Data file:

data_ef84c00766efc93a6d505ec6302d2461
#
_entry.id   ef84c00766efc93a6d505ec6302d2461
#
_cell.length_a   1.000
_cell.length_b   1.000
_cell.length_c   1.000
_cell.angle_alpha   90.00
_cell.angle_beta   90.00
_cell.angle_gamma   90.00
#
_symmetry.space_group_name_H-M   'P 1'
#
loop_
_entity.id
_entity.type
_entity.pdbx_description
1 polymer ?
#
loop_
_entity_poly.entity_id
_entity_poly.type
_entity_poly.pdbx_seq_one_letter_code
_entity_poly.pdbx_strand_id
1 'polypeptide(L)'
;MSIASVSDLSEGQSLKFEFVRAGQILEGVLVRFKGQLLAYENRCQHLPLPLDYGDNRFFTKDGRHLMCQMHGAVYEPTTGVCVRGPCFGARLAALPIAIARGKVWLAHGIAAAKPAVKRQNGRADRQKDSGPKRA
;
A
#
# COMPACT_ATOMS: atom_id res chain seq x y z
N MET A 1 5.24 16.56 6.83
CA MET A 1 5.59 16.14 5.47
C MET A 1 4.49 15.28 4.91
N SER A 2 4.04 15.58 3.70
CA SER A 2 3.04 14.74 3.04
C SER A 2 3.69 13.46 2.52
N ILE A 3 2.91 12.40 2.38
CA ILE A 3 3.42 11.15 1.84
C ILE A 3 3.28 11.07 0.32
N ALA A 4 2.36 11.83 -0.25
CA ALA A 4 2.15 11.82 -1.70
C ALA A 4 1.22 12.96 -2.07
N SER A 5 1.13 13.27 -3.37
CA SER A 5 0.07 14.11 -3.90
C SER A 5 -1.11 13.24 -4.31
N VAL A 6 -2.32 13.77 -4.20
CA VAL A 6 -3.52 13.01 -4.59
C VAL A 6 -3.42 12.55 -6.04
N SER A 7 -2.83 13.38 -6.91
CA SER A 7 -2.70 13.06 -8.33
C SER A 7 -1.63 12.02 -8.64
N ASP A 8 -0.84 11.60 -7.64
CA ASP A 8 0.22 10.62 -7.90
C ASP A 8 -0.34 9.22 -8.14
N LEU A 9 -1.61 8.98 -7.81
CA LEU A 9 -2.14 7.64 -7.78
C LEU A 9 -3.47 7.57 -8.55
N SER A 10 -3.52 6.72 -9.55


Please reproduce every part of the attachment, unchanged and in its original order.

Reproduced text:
data_ef84c00766efc93a6d505ec6302d2461
#
_entry.id   ef84c00766efc93a6d505ec6302d2461
#
_cell.length_a   1.000
_cell.length_b   1.000
_cell.length_c   1.000
_cell.angle_alpha   90.00
_cell.angle_beta   90.00
_cell.angle_gamma   90.00
#
_symmetry.space_group_name_H-M   'P 1'
#
loop_
_entity.id
_entity.type
_entity.pdbx_description
1 polymer ?
#
loop_
_entity_poly.entity_id
_entity_poly.type
_entity_poly.pdbx_seq_one_letter_code
_entity_poly.pdbx_strand_id
1 'polypeptide(L)'
;MSIASVSDLSEGQSLKFEFVRAGQILEGVLVRFKGQLLAYENRCQHLPLPLDYGDNRFFTKDGRHLMCQMHGAVYEPTTGVCVRGPCFGARLAALPIAIARGKVWLAHGIAAAKPAVKRQNGRADRQKDSGPKRA
;
A
#
# COMPACT_ATOMS: atom_id res chain seq x y z
N MET A 1 5.24 16.56 6.83
CA MET A 1 5.59 16.14 5.47
C MET A 1 4.49 15.28 4.91
N SER A 2 4.04 15.58 3.70
CA SER A 2 3.04 14.74 3.04
C SER A 2 3.69 13.46 2.52
N ILE A 3 2.91 12.40 2.38
CA ILE A 3 3.42 11.15 1.84
C ILE A 3 3.28 11.07 0.32
N ALA A 4 2.36 11.83 -0.25
CA ALA A 4 2.15 11.82 -1.70
C ALA A 4 1.22 12.96 -2.07
N SER A 5 1.13 13.27 -3.37
CA SER A 5 0.07 14.11 -3.90
C SER A 5 -1.11 13.24 -4.31
N VAL A 6 -2.32 13.77 -4.20
CA VAL A 6 -3.52 13.01 -4.59
C VAL A 6 -3.42 12.55 -6.04
N SER A 7 -2.83 13.38 -6.91
CA SER A 7 -2.70 13.06 -8.33
C SER A 7 -1.63 12.02 -8.64
N ASP A 8 -0.84 11.60 -7.64
CA ASP A 8 0.22 10.62 -7.90
C ASP A 8 -0.34 9.22 -8.14
N LEU A 9 -1.61 8.98 -7.81
CA LEU A 9 -2.14 7.64 -7.78
C LEU A 9 -3.47 7.57 -8.55
N SER A 10 -3.52 6.72 -9.55